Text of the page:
Lace up the kicks and head for the stunning high desert of Sedona, where the famed Cathedral Rock stands illuminated over the otherworldly landscape. Just about any venture outdoors in the Flagstaff area is going to be rewarding, but by far the best way to get around here is by car. The switchbacks along Route 89A toward Sedona cram as much beauty into a 45-minute drive as you’re going to get anywhere in the contiguous United States. Given the sheer number of hiking options in the area, the seasonal variations, and the extremely knowledgeable, oft-opinionated local community, it’s a good idea to ask the nearest Patagonia-clad outdoorsman at any of Flagstaff’s stellar outdoor suppliers for the best hiking picks that week (try Babbitt’s Backcountry Outfitters or Mountain Sports Flagstaff, on North San Francisco Street). Nevertheless, perennial favorites abound: Warm weather brings thrill-seekers to Slide Rock State Park to experience nature’s waterslide. For a tamer outdoor ramble, Red Rock State Park offers easy-to-moderate hikes with gorgeous vistas of Sedona’s famed red sandstone canyons.
Head east along Old Route 66 for a day trip to the Petrified Forest National Park and Painted Desert. Take the park’s jaw-dropping 28-mile auto loop and pass through a staggering variation of landscapes from the petrified fallen giants of millennia-old forests to the Painted Desert’s stunning ochre-stained canyons to the haunting, Mars-like landscape of the purple badlands. This national park’s impressive drivability (you can view nearly all the top gems from the passenger seat), lends itself nicely to mixed groups; make sure you get out of the car for the short jaunts along the Blue Mesa and Painted Desert Rim Trails. More intrepid explorers should check out the visitor’s center for the first-come-first-served day permits to explore the petroglyphs along Martha’s Butte Hike or the eroding bluffs of Devil’s Playground. For those hankering for the flavor of the dustier days of road travel, follow the markers for old Route 66 along the way, where shops — and a few leftover mom-and-pop diners — pepper the deteriorating storefronts, offering up great examples of Navajo handicrafts, petrified wood specimens, and an endless array of mid-century Americana curios.
After dinner head to the Lowell Observatory, set in the hills about a quarter-mile above the Historic District. Flagstaff’s designation as the “world’s first international dark sky city” means star-viewing is taken very seriously. Join in the wonder of the cosmos nightly with the observatory’s powerful Clark telescope, open to the public until 10 p.m. Visitors new to star-peeping need not fret: Educators are on hand to acquaint and assist the celestially illiterate.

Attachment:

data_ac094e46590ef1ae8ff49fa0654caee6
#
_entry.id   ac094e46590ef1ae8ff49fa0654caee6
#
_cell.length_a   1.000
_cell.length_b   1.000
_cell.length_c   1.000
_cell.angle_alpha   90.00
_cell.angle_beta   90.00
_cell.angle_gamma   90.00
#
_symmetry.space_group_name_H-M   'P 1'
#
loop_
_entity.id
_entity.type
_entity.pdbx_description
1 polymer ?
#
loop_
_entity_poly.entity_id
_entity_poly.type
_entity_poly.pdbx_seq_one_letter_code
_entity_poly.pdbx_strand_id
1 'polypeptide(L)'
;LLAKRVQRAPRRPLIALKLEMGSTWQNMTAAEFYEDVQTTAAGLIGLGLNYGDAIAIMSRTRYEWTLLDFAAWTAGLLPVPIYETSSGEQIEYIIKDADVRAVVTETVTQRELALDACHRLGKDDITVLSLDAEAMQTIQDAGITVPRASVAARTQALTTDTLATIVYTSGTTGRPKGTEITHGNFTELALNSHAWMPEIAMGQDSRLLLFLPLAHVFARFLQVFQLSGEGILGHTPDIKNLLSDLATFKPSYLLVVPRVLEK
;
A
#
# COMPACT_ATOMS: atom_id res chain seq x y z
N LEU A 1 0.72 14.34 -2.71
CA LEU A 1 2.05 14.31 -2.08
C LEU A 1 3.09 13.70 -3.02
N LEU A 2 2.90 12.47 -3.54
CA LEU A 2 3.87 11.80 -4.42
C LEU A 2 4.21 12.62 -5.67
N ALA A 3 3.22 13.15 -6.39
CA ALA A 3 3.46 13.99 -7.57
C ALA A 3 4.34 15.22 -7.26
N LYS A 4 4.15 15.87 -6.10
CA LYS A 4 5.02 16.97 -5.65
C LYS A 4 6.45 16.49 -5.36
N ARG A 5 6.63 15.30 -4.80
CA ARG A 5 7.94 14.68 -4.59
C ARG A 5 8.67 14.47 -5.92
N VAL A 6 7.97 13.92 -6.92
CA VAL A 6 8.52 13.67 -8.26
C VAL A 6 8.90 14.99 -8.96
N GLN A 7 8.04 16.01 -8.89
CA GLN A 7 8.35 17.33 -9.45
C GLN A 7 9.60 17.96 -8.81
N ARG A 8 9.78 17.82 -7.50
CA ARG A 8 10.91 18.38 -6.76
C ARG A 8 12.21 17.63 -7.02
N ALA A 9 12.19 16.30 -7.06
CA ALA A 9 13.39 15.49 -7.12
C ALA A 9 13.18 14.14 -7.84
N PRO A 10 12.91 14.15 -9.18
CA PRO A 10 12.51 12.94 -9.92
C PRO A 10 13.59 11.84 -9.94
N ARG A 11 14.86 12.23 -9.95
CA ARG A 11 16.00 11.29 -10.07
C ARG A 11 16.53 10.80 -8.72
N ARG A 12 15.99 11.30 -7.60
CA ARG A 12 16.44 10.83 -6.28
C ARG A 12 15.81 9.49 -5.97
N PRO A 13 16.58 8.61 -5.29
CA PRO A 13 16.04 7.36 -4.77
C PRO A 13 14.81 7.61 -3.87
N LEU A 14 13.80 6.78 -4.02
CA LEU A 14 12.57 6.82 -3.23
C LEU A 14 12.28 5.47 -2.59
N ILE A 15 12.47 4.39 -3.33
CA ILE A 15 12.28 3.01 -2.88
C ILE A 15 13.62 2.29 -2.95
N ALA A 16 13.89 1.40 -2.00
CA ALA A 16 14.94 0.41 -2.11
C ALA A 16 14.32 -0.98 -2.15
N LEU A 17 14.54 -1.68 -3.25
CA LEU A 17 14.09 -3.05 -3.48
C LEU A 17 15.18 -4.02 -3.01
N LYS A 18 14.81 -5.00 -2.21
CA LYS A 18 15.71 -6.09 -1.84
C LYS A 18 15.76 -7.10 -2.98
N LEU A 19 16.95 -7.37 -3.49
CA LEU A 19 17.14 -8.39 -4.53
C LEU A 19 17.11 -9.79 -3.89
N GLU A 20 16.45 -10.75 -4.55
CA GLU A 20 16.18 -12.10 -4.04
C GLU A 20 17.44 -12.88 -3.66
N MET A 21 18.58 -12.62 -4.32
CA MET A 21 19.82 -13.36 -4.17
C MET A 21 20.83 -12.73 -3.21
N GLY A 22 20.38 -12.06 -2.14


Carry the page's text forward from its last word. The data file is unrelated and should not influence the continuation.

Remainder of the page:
From Kyle Merritt, the proprietor of the Historic District’s craft-beer bar Hops on Birch.
A great day trip is up to the Snowbowl on the scenic chairlift. On a clear day, you can even see the Grand Canyon from there. There are two really good trails up there if you feel like hiking: Humphry’s and Kachina. Afterward, you can head to the lodge for a beer.
A cool way to see Flagstaff is on the Urban Trails. I like to head up to the lookout tower on Elden Trail, which has a great view of the city. I’ll do that in the morning and stop in at Wanderlust brewery on the way down to sample some local beers.
The next morning, Martanne’s is the place for a hangover cure.
For the funky and kitschy side of Route 66 and the Flagstaff area, there is no better quick resource than Roadside America, which will certainly steer you toward photo opportunities for your new Facebook profile pic.
Try All Trails and Wander Wisdom for superb guides to local hikes in the Flagstaff and Sedona area (including maps for most trails).
Those fleeing the bright lights of the big city for the wonders of the evening sky would do well to visit flagstaffdarkskies.org, which has great advice about the wheres and whens of the best local star-gazing.